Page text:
Now the 22nd Amendment
THE body of the 22nd Amend ment proposes to introduce some changes in the manner of appointment and qualifications of members of the Election Commission (hereafter as Commission). Once the election of 2013 was concluded, many issues were highlighted and debated about the impartiality and autonomy of the Commission as well as qualifications of its members. The present amendment seems to address issues like this. Electoral process is a backbone of any democratic set-up, and without holding a fair and free election, no democracy could continue.
The urgency on the part of the government is understandable, but it would have been a lot better, had the proposed amendment been debated in public. The manner of presenting the proposed amendment to Parliament without any debate about its merits and demerits in public raises issues not only of the viability of the proposed amendment but also of unwarranted secrecy demonstrated by our parliamentarians in matters of such important nature. Anyhow, the proposed amendment is a mixed blessing: it would remove some shackles on the appointing process and qualifications of the members of Commission, but at the same time some other issues of similar important stature and consequences would be left unaddressed. At the moment, the members of the Commission are required to be judges of the superior courts and none other than judges could qualify as a member. According to the proposed amendment, technocrats and bureaucrats possessing high competence and credibility along with decades of meritorious service on their credit would also be considered for the appointment as a member of the Commission. This amendment would relieve the pain the previous government underwent, in 2013, for the appointment of members to the Commission particularly the chief election commissioner.
The Commission is constituted, at present, for three years and after the lapse of this tenure, all of its members go home leaving behind an institutional as well as constitutional vacuum. Considering this aspect, the new amendment has taken an innovative step to introduce a continuous body of the Commission similar to the upper house of Parliament, i.e. the Senate. According to the amendment, the members will be appointed for a five years’ term, and after two and half years, half of its members would retire. This arrangement will only be followed once, but it would convert the Commission into a continuously living body.
At present, acting commissioner is appointed by the Chief Justice of Pakistan until the appointment of a regular chief election commissioner. This provision is now being amended and the proposed amendment provides that the senior most member of the Commission would assume the charge of the commissioner until the appointment of the regular commissioner. This amendment is likely to take away the Commission out of the overarching control of the Supreme Court and bestow some more autonomy to it. It would entrench a healthy democratic tradition that the Commission is an independent constitutional entity not managed or supervised by any other constitutional body.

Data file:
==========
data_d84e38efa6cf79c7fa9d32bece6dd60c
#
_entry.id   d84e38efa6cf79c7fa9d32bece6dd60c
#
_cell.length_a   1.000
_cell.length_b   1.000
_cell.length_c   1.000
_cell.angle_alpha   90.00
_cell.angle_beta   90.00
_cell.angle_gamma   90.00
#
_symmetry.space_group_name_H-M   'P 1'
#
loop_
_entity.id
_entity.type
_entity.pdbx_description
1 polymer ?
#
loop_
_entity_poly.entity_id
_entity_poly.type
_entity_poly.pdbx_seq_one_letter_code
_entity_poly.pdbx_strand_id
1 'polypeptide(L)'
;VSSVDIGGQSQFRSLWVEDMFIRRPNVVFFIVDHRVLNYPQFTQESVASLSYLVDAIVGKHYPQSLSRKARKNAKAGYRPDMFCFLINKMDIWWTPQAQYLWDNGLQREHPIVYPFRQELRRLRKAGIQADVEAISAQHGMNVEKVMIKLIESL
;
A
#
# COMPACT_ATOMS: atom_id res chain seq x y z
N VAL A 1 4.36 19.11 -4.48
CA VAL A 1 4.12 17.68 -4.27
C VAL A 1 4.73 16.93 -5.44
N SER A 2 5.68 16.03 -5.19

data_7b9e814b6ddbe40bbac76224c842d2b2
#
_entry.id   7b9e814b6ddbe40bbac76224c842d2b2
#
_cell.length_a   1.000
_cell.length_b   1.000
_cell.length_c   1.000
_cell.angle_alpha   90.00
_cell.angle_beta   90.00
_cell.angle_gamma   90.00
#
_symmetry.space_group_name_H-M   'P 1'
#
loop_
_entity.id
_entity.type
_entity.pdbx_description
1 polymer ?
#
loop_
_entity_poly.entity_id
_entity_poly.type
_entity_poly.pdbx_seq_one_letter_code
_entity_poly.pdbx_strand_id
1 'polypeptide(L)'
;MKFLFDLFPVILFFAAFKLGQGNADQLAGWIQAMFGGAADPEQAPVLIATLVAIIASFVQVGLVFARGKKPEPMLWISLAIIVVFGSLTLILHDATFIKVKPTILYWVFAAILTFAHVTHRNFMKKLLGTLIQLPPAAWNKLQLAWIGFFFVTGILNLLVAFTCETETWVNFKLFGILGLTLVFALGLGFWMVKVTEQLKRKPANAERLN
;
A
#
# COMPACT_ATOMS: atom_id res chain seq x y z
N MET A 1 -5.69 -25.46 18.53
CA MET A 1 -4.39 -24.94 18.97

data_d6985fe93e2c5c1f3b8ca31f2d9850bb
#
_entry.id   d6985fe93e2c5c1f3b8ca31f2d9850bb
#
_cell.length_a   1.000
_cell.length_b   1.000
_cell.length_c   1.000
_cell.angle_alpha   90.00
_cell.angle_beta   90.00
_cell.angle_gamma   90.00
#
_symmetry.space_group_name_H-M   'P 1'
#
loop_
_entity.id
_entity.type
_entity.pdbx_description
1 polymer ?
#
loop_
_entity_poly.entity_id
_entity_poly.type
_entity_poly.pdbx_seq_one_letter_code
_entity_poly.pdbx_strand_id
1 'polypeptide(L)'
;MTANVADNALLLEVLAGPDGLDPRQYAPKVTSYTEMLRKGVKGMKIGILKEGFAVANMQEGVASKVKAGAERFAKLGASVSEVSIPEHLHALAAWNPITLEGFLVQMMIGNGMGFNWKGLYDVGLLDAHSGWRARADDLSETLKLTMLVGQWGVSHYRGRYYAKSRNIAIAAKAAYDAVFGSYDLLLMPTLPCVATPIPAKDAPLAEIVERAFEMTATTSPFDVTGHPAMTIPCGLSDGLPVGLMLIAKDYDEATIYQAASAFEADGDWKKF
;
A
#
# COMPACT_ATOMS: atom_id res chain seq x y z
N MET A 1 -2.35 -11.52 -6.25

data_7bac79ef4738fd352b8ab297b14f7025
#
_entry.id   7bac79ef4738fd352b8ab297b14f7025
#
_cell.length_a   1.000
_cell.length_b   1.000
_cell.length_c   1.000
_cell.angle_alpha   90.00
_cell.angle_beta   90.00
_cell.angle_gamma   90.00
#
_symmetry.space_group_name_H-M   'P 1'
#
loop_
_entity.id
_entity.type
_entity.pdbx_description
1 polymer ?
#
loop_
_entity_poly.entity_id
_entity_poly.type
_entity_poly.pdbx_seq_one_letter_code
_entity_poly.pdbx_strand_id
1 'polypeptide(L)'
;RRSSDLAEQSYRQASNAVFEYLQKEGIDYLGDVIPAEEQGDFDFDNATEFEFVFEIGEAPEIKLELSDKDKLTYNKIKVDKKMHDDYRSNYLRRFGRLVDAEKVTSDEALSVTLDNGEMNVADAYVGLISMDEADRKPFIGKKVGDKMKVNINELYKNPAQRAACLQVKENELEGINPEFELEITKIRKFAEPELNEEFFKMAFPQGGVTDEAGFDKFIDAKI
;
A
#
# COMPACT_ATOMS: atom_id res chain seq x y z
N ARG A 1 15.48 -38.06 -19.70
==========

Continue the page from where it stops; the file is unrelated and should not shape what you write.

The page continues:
Despite the some good initiatives and innovations for ensuring autonomy of the Commission, some concerns are not properly taken into consideration and their ill effect would survive the new amendment.
The leader of the lower house and the opposition leader has been assigned extensive role in the process of the appointment of the members of the Commission according to the prevalent legal arrangement. This aspect has not been modified in the proposed amendment: they will keep on enjoying their wide-ranging share in the process even after the amendment. This dimension of the appointing process should have been readjusted a bit because the extensive role of a few would virtually reduce the multi-party democratic system of the country into a twoparty system.
The crux of the matter is the appointment of members of the Commission should not be left at the mercy of those selected few who are the prime contenders of the upcoming electoral competition. The appointment to such important posts should have been made by comprehensive and all-inclusive selection process without giving a feeling as if the players are selecting the empires for the game they are set to play. — The writer is an High Court Advocate based in Lahore.